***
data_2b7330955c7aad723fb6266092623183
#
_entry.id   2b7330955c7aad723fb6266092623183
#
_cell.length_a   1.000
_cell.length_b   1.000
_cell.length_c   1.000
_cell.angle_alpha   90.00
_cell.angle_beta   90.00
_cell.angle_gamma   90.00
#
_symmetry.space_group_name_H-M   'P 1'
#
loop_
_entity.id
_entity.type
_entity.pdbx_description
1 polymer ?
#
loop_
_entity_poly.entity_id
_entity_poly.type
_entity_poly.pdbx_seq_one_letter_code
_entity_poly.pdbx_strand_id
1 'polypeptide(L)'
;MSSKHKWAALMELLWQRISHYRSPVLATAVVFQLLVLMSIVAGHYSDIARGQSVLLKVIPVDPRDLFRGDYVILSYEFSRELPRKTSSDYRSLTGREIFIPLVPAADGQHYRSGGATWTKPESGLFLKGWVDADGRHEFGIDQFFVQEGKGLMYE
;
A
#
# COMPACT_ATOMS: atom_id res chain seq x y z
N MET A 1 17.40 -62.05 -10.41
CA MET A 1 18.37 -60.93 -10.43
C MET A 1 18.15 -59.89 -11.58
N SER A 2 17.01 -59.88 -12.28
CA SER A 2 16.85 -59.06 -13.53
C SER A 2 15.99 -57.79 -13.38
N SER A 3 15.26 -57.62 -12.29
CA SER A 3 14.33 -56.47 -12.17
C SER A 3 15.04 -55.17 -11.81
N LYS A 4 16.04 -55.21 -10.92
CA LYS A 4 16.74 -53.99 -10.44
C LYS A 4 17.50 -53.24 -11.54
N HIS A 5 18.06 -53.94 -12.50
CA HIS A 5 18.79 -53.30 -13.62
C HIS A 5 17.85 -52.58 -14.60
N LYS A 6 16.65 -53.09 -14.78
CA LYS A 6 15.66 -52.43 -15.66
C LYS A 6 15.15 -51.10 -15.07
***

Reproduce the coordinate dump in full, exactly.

data_2b7330955c7aad723fb6266092623183
#
_entry.id   2b7330955c7aad723fb6266092623183
#
_cell.length_a   1.000
_cell.length_b   1.000
_cell.length_c   1.000
_cell.angle_alpha   90.00
_cell.angle_beta   90.00
_cell.angle_gamma   90.00
#
_symmetry.space_group_name_H-M   'P 1'
#
loop_
_entity.id
_entity.type
_entity.pdbx_description
1 polymer ?
#
loop_
_entity_poly.entity_id
_entity_poly.type
_entity_poly.pdbx_seq_one_letter_code
_entity_poly.pdbx_strand_id
1 'polypeptide(L)'
;MSSKHKWAALMELLWQRISHYRSPVLATAVVFQLLVLMSIVAGHYSDIARGQSVLLKVIPVDPRDLFRGDYVILSYEFSRELPRKTSSDYRSLTGREIFIPLVPAADGQHYRSGGATWTKPESGLFLKGWVDADGRHEFGIDQFFVQEGKGLMYE
;
A
#
# COMPACT_ATOMS: atom_id res chain seq x y z
N MET A 1 17.40 -62.05 -10.41
CA MET A 1 18.37 -60.93 -10.43
C MET A 1 18.15 -59.89 -11.58
N SER A 2 17.01 -59.88 -12.28
CA SER A 2 16.85 -59.06 -13.53
C SER A 2 15.99 -57.79 -13.38
N SER A 3 15.26 -57.62 -12.29
CA SER A 3 14.33 -56.47 -12.17
C SER A 3 15.04 -55.17 -11.81
N LYS A 4 16.04 -55.21 -10.92
CA LYS A 4 16.74 -53.99 -10.44
C LYS A 4 17.50 -53.24 -11.54
N HIS A 5 18.06 -53.94 -12.50
CA HIS A 5 18.79 -53.30 -13.62
C HIS A 5 17.85 -52.58 -14.60
N LYS A 6 16.65 -53.09 -14.78
CA LYS A 6 15.66 -52.43 -15.66
C LYS A 6 15.15 -51.10 -15.07